Moon, Saturn And Other Stuff…

Here are my latest results of capturing  the constellations of the sky; some of them are taken with my new combo, the Meade 8″ telescope/Pentax k-x. The telescope gives you also new possibilities in photographing terrestrial objects, as shown at the church tower shot. Because of the big focal length, 2000 mm, you can shoot it from a very far point which as high grounded as the clock of the church tower itself. From a closer, but lower grounded spot, you would get a photo with a perspective look. The Moon shots with the Meade 8″ aren´t cropped, as not otherwise titled. By photographing stars, you got some options, but I just want to name two of them. If you just want them to be as dots, choose your exposure around 25 sec. with a 20 mm lens. If you want startrails, take some more shots with exposures up to 10 min. and combine them with a software. The highlight this weekend has been definitely spotting Saturn! What an incredible sight-seeing for the first time in my life Saturn with its rings. The image shown here resulted from that  seeing. Being almost 4000 times farther away than the Moon, Saturn is tougher to watch and photograph, due to the atmospheric turbulence; not a high quality shot, but you can see that it´s “Saturn himself “. Enjoy!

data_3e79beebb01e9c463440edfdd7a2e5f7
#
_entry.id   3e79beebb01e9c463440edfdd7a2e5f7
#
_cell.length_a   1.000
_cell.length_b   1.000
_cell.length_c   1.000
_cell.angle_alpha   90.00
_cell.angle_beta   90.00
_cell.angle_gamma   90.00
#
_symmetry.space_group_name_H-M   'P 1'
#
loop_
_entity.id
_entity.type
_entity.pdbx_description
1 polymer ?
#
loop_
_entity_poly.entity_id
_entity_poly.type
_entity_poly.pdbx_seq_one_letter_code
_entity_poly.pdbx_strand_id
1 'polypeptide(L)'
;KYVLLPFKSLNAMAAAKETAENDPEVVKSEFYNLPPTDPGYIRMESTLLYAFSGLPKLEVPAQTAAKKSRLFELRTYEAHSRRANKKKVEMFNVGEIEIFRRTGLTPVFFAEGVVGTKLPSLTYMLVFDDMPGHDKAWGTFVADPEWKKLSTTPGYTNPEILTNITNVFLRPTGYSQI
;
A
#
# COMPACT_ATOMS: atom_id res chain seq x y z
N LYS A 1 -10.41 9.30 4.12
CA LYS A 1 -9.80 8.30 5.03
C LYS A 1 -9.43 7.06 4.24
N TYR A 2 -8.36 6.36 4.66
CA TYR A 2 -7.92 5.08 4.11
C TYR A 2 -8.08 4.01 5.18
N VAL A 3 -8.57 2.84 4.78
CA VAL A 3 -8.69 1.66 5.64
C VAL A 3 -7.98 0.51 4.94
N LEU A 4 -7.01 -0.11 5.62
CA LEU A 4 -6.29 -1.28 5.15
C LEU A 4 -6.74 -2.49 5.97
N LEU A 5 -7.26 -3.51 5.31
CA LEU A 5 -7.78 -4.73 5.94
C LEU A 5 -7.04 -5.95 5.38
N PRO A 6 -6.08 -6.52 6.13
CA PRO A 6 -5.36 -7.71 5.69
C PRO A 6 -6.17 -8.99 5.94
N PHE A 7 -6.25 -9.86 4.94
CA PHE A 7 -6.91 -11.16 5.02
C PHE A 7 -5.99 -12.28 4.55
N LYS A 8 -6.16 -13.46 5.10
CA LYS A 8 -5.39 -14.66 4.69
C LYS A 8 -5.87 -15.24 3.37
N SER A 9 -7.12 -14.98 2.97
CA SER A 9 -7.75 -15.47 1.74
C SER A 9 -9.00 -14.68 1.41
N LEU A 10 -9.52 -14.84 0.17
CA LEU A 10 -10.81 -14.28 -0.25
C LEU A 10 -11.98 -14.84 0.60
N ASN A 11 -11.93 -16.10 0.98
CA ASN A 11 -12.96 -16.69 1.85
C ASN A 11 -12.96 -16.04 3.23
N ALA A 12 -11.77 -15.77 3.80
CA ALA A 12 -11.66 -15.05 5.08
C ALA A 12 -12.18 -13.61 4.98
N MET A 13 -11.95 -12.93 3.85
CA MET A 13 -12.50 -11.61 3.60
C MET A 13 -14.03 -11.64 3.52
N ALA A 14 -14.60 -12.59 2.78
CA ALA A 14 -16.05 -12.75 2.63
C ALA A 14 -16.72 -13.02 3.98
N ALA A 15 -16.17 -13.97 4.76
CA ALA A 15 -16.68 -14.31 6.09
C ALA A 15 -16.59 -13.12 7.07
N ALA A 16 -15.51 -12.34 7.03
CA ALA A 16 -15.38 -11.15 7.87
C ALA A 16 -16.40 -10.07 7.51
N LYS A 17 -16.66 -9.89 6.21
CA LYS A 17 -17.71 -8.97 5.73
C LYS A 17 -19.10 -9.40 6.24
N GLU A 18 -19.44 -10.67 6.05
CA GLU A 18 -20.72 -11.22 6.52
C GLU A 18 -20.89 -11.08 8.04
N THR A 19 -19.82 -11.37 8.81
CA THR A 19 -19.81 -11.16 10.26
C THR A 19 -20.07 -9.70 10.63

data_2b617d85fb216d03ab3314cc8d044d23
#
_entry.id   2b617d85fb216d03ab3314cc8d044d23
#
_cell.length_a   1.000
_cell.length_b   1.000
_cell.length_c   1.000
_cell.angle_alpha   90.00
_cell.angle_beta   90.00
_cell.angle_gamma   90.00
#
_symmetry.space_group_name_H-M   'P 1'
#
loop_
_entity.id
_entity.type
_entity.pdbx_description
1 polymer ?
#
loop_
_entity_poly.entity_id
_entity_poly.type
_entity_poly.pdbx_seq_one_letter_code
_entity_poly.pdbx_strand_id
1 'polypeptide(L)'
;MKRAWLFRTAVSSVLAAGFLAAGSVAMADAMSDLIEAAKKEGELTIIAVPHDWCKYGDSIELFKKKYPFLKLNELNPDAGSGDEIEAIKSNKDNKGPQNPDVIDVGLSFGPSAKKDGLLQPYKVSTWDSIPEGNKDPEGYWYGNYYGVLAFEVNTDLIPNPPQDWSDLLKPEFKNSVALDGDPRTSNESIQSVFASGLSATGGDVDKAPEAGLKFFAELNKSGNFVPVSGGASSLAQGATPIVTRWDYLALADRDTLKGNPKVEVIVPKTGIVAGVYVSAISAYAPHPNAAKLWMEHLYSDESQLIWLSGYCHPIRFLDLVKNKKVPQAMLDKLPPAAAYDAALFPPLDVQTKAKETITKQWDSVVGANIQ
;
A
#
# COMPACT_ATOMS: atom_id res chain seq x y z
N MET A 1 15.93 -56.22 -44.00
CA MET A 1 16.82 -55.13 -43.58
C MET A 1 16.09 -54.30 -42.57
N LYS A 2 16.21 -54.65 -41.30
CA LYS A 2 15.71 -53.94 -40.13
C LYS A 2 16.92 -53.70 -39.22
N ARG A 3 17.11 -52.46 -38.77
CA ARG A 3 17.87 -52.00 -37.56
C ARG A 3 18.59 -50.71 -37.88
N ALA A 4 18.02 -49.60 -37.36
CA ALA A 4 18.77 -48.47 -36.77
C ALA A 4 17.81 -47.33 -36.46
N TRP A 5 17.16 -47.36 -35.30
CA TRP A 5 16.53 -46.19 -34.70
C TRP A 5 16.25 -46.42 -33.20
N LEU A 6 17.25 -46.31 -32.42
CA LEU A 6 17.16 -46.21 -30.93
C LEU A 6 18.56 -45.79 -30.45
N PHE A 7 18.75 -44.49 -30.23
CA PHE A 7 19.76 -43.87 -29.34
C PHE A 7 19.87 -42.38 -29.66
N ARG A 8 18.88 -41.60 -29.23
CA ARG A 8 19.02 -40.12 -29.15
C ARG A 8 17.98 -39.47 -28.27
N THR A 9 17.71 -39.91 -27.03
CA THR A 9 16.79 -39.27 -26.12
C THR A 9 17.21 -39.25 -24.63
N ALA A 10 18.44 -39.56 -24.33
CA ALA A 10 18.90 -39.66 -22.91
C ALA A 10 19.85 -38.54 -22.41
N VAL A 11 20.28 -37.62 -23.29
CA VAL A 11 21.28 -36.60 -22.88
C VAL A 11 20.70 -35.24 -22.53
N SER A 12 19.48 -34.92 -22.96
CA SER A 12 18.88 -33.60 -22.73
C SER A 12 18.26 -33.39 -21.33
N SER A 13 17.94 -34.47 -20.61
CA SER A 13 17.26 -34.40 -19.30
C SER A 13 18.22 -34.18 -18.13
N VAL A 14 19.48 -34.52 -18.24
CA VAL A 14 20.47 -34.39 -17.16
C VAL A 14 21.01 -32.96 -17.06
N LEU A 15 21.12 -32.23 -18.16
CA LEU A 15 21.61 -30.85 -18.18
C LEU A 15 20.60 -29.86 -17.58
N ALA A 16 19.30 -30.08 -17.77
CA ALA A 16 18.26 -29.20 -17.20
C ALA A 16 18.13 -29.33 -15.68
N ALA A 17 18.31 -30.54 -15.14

“Normal” Moon capture – Sigma 120-400 @ 600 mm


Crescent of the Moon with Meade 8″ @ 2000 mm (original size!)


Cropped image from the shot above


Crescent of the Moon, two days later (original size!)


Clock of the church tower, with Meade 8″ @ 2000 mm


My first image of Saturn! Meade 8″ @ 2000 mm


Moon and stars @  hop plant



 Startrails over hop plant (click to enlarge) 


” To explore our Galaxy would require flight times measured in tens of thousands of years – 25.000 years to reach the Galaxy´s center, twice as long again to reach its edge. To make a visit to our galactic neighbor, the Andromeda Galaxy, we would have a journey time of 2.5 million years. And to reach the farthest objects we can see in the universe, we would have to journey for at least 12 billion years. This is nearly as long as the universe has existed.”  ( Robin Kerrod from the book: “Hubble – the mirror on the universe”)


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